The controversy tars much of the University's noble work on climate science.
It's extremely difficult to find an affordable unit in Minneapolis.
Billionaire Michael Bloomberg, a special envoy on climate change for the United Nations and the former mayor of New York City, came to Minneapolis with an announcement last fall. With Minneapolis Mayor Jacob Frey and St. Paul Mayor Melvin Carter on each side, he announced that Minneapolis and St. Paul had joined a climate initiative, American Cities Climate Challenge, of Bloomberg's philanthropic foundation, according to MPR reporting.
Around this time last year, The Daily Cardinal, a student newspaper at the University of Wisconsin-Madison, reported that voter turnout for student elections at Madison had declined to around six percent.
The Monday morning of election week at the University of Minnesota, Caroline Pavlecic, an MSA at-large representative running for another term, went to the All Campus Election Commission (ACEC) website to vote. She was surprised when she noticed the voter guide for candidates directly below the link to vote. She clicked on it.
Like most freshmen, Blake Paulson didn't know how to plan his classes his first semester and ended up with night classes. He also wanted to join the Minnesota Student Association that semester.
These last couple years, I've had a recurring thought: why can't anybody with a lot of money just do nothing with it? It seems like everyone, deserving or undeserving, who's had the kiss of fortune on their life wants to be a leader. They want to tell the rest of us how to live. Nobody asked, but they feel like they have some wisdom to impart on us.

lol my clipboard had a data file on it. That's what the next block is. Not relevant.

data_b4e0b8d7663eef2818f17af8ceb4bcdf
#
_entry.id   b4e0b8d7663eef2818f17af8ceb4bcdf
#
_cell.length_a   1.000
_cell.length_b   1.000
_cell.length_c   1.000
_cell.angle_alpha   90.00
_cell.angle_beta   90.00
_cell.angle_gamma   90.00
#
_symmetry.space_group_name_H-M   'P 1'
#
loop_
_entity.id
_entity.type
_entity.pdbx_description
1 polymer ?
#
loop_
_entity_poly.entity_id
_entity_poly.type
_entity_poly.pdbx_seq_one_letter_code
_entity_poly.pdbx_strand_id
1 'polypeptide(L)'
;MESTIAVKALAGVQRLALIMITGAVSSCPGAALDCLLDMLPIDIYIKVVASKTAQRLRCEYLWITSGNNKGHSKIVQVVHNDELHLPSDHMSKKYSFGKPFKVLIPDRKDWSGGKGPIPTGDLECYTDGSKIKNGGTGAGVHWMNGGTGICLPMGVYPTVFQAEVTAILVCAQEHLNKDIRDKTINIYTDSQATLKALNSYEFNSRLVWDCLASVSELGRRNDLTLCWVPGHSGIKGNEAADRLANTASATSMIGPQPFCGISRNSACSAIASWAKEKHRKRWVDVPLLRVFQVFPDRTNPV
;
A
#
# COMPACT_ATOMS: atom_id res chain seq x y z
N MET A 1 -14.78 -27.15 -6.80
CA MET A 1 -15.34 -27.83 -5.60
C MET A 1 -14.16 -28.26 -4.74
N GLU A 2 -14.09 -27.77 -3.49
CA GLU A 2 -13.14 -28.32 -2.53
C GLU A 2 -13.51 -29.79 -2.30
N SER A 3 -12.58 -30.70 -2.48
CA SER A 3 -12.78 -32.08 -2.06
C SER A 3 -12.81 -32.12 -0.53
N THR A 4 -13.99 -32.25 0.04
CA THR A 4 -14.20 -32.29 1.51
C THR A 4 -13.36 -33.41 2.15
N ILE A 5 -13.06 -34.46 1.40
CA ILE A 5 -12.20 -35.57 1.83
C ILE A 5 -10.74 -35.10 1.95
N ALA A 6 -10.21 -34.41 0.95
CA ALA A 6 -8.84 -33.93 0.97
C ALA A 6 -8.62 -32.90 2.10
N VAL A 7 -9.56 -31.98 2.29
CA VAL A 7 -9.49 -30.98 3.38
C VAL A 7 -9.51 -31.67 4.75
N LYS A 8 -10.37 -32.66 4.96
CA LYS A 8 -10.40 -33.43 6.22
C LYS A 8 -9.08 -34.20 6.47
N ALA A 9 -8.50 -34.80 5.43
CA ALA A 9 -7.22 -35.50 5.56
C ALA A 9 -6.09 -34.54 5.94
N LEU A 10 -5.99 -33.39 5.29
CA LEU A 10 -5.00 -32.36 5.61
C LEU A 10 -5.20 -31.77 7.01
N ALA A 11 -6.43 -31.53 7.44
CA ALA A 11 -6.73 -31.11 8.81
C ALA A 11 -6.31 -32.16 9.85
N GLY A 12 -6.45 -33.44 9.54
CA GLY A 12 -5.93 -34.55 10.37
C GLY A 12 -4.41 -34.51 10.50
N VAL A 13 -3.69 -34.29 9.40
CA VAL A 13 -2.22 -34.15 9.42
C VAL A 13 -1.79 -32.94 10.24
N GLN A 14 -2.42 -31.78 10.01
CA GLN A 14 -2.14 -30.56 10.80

Most cities don't do this, but for nearly a century the New York City Police Department has tipped off photographers nearly anytime anybody interesting has found themselves being taken to the station in handcuffs. It's called the "perp walk."
This week, the Minneapolis Charter Commission will consider a new citizen proposal. The charter commission is similar to a constitutional convention in that it considers petitions and ideas to change the City's charter. Only a ballot question or 13-0 vote in the City Council can change the charter, but the charter commission acts as a first step of the process. Anyone can submit something by gathering enough signatures on a petition.
This weekend, one of the world’s youngest hedge fund managers was here in Minneapolis. He was tweeting to his more than 100,000 followers about the city, its people and his investigation into the city. His Twitter account has since been suspended. I kinda like finance, Minneapolis, its people and investigations, so I emailed him from my Minnesota Daily email and left my phone number.